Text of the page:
The Evolutionary Theory of Attachment

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The Evolutionary Theory of Attachment
Bowlby's evolutionary theory consists of a number of essential factors.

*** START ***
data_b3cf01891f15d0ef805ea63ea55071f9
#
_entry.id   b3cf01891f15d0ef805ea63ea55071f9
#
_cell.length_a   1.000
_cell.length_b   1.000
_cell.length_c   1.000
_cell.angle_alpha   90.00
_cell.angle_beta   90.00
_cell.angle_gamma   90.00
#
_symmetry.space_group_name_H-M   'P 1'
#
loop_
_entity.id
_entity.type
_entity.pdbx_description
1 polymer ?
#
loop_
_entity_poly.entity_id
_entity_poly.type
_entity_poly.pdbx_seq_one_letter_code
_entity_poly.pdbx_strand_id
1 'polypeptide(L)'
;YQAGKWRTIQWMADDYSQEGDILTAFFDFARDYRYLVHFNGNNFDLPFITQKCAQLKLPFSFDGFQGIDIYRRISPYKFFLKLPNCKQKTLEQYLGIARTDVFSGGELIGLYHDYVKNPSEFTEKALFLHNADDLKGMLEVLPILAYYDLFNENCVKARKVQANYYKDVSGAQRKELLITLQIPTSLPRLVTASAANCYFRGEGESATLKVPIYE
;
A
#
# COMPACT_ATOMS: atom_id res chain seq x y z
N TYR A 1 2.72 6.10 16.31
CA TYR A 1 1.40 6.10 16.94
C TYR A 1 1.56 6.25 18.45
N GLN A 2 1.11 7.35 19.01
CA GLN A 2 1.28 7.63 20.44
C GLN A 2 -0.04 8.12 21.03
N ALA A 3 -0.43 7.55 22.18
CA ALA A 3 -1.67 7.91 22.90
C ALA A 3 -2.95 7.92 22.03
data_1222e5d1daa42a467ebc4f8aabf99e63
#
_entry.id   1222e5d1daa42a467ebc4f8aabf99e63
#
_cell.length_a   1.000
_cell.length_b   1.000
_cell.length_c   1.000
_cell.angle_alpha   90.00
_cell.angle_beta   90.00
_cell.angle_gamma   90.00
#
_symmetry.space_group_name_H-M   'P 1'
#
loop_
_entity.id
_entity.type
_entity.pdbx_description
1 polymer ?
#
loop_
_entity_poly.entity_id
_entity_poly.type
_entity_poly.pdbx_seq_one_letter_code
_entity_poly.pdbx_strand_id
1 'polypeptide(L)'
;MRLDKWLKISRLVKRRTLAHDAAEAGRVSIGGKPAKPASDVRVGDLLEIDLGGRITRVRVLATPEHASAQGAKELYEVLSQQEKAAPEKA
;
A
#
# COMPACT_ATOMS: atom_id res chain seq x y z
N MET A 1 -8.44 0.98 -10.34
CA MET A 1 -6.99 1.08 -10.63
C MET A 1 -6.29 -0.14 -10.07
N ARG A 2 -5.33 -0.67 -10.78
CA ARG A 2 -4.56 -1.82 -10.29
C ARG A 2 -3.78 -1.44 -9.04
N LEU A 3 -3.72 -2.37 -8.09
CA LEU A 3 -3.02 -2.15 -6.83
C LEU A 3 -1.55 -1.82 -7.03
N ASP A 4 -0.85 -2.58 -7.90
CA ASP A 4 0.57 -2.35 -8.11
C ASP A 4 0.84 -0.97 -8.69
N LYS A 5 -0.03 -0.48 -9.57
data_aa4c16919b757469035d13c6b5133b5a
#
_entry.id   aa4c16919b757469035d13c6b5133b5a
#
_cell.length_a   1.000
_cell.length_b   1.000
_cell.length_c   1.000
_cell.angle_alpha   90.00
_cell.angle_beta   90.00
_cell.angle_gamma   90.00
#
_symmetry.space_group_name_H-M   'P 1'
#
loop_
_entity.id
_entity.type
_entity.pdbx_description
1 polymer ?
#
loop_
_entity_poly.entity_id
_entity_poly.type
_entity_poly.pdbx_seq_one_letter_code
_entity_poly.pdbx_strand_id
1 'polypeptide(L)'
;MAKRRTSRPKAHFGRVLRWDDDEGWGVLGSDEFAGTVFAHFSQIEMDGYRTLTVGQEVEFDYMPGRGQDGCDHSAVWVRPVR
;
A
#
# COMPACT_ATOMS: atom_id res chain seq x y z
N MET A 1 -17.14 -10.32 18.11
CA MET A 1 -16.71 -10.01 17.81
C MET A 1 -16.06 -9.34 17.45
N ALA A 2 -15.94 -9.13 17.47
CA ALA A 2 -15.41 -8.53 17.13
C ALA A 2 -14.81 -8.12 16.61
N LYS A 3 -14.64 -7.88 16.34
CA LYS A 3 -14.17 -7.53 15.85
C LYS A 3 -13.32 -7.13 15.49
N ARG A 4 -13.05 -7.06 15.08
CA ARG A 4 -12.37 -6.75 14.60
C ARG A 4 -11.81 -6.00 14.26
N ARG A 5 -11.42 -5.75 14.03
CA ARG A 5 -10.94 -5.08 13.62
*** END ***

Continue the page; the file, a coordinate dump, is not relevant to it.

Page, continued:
The evolutionary theory of attachment as proposed by John Bowlby (1907-1990) suggests that attachment, in terms of adaptation, is essential for survival. In order to progress healthily, children are born with an innate tendency to form attachments. This means that infants are pre-programmed to become attached to their caregiver. This is supported by the research of Lorenz (1952) in stating that imprinting is innate. Lorenz found that goslings imprinted on the first moving object they saw, no matter what it was, even if it was Lorenz. Lorenz demonstrated that animals are not born with a pre-existing view of their parents (innate). This was shown when Lorenz divided two groups of gosling eggs, one stayed with their mother while the other group were put in an incubator until they hatched at which point the first thing they saw was Lorenz. This caused the incubated group to follow Lorenz while the other group followed their natural mother. This proved that the goslings followed whatever they saw first which they then believed to be their mother and imprinted on them. Lorenz’s research shows that attachment may have evolved in many species in order to protect young animals and increase their likelihood of survival. The weakness is the use of noon humans in research, as because it is was conducted on birds it can be criticized for not being able to extrapolate the findings. This is due to the fact that animals do not share the same physiology and anatomy as humans. Therefore observations can’t be generalized. Another issue is the ethics of using non humans. We have to question whether ‘the ends justify the means of breeding animals for the sole purpose of research’, such as Harlow’s monkeys, as they had issues with mating, peer relationships and caring for their offspring conventually. Monotropy which refers to his suggestion that infants form...
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